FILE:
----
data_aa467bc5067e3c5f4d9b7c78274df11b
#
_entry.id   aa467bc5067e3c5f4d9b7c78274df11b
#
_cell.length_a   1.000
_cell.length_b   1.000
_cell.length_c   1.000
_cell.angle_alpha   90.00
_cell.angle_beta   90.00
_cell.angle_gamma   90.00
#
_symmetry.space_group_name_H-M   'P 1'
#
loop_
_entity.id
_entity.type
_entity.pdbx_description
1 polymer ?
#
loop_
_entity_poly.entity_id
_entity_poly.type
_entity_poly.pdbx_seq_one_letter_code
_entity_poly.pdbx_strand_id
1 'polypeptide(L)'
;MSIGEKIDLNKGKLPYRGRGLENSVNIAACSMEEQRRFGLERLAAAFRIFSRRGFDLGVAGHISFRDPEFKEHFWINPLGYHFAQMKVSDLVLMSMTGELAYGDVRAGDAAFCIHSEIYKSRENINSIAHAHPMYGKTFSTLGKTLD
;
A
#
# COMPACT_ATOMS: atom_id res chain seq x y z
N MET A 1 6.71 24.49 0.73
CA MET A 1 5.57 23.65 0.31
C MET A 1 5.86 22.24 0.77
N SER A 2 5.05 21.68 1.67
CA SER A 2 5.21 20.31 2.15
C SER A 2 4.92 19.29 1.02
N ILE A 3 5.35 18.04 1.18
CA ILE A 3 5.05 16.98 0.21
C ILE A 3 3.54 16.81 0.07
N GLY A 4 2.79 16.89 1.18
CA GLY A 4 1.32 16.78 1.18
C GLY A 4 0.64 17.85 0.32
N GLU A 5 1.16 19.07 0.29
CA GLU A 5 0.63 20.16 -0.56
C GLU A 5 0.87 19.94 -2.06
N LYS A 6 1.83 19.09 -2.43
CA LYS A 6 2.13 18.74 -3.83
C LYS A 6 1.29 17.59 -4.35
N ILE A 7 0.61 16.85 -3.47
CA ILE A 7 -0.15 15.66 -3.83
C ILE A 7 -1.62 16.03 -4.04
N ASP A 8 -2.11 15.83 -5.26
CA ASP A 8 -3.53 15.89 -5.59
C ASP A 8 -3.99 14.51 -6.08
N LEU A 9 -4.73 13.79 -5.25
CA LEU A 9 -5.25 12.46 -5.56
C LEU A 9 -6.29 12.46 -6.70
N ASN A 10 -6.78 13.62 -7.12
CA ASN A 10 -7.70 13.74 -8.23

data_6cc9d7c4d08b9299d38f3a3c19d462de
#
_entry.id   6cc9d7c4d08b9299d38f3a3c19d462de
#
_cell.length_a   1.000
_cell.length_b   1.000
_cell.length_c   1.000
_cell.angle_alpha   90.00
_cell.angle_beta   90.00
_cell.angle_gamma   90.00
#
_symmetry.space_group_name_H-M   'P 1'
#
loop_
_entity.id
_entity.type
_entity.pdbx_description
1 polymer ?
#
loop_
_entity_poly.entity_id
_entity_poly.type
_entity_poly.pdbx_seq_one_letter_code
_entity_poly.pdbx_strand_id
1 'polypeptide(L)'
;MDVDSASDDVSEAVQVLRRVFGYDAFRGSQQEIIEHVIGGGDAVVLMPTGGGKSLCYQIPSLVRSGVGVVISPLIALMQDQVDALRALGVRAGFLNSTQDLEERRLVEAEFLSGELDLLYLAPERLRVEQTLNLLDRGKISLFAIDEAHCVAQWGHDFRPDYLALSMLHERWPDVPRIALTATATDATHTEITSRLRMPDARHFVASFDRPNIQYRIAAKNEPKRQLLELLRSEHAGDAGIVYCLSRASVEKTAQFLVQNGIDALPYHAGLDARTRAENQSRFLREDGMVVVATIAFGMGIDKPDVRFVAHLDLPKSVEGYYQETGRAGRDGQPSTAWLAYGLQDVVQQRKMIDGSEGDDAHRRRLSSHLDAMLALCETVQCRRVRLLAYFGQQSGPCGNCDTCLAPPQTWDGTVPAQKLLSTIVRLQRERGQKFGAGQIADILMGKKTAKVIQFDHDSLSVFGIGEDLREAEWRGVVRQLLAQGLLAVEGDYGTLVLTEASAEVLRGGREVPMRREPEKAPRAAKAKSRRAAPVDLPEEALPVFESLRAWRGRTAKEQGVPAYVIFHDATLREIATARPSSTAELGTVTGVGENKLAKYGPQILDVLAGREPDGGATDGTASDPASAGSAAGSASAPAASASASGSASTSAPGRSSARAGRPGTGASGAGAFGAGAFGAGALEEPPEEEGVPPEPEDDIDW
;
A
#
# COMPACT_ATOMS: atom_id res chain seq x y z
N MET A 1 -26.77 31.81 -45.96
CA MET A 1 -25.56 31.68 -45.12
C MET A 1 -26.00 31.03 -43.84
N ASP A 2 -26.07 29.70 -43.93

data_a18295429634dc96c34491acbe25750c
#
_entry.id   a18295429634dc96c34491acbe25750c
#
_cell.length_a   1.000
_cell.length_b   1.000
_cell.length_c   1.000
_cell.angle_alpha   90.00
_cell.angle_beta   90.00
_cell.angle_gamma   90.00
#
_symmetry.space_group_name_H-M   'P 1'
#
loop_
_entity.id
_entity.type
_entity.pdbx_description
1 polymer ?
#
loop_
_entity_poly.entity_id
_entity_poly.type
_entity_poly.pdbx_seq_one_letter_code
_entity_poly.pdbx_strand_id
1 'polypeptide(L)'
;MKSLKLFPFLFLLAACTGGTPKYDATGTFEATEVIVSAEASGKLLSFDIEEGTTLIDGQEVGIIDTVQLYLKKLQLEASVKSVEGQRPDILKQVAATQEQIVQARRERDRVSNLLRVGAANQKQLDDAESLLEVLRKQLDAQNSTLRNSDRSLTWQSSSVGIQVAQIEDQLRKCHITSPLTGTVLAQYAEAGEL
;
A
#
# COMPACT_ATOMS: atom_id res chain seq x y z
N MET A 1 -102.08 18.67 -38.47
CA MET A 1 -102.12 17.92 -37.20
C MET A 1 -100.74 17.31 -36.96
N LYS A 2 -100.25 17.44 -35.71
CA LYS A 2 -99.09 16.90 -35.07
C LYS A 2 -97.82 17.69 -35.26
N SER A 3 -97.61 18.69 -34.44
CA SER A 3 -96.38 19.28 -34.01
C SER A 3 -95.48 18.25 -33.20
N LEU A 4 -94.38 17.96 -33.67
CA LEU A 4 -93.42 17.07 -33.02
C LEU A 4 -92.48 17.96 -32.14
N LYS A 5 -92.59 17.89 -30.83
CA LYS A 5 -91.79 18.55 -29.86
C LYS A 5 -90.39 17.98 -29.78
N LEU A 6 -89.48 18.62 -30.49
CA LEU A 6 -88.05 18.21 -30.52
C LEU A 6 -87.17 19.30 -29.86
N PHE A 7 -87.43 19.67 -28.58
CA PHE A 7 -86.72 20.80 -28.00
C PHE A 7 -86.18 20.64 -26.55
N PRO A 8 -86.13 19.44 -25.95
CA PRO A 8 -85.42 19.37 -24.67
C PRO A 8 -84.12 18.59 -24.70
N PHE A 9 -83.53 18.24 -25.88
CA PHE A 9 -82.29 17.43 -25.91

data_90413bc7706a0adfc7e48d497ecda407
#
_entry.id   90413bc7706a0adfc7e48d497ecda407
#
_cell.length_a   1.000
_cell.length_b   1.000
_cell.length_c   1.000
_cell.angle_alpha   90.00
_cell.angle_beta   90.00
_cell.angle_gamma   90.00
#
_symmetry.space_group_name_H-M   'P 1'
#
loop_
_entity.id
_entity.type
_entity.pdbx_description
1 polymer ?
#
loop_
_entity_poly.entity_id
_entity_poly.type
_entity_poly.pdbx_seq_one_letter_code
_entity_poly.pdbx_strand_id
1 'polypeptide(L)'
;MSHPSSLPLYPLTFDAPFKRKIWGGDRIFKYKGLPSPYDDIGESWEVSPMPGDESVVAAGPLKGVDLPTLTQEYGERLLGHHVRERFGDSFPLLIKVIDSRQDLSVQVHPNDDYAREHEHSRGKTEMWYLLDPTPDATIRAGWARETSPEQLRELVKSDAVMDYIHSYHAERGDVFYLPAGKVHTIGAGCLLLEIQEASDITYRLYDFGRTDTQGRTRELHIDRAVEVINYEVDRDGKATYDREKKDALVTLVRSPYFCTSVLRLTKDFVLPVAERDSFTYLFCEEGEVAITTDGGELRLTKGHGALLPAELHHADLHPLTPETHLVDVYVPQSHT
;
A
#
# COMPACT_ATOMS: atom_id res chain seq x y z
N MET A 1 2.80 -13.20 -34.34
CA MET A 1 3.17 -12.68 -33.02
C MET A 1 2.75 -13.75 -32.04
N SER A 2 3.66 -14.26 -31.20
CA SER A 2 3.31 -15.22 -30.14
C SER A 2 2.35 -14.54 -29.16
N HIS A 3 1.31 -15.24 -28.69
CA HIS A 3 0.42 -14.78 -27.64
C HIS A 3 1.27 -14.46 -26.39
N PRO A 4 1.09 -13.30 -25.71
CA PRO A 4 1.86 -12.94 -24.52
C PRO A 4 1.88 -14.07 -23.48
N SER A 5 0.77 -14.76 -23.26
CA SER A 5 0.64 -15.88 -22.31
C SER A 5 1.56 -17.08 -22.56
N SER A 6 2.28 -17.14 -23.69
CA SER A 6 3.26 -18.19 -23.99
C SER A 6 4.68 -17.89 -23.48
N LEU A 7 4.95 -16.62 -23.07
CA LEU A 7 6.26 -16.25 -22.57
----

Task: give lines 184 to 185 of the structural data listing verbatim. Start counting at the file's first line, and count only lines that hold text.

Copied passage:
CA SER A 2 3.31 -15.22 -30.14
C SER A 2 2.35 -14.54 -29.16